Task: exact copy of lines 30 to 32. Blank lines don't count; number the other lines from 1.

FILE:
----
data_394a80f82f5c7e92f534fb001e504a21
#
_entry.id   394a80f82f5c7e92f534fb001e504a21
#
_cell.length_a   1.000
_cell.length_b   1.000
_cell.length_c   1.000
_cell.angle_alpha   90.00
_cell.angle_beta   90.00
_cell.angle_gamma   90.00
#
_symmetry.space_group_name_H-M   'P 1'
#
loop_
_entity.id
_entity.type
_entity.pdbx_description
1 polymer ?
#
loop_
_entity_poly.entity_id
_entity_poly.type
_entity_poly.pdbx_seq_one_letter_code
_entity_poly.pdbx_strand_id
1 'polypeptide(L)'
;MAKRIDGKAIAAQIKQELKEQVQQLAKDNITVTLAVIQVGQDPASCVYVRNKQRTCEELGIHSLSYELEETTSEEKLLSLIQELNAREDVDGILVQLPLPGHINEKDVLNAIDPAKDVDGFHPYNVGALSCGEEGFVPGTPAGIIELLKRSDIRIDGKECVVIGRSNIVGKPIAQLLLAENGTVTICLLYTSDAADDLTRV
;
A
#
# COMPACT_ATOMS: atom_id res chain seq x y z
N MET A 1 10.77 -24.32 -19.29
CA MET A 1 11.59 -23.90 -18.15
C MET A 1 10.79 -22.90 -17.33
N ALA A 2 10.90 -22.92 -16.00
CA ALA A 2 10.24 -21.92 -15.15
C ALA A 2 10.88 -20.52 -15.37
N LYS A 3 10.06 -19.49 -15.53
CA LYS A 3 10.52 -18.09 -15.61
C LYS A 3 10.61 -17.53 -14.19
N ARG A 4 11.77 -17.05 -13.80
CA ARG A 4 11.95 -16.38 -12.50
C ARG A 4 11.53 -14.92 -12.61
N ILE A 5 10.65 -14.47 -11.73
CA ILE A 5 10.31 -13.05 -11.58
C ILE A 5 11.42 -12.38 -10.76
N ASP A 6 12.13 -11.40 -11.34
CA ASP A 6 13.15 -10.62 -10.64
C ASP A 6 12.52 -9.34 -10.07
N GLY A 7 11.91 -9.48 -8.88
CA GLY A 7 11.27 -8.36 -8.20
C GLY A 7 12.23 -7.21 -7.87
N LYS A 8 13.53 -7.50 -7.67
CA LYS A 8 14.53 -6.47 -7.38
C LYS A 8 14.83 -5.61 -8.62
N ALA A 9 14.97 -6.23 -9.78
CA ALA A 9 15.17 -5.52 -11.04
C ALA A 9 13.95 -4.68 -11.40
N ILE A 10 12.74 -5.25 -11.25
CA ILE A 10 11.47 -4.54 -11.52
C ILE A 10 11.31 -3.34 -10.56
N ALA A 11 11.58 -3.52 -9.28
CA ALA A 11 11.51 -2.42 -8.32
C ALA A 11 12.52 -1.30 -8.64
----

# COMPACT_ATOMS: atom_id res chain seq x y z
N MET A 1 10.77 -24.32 -19.29
CA MET A 1 11.59 -23.90 -18.15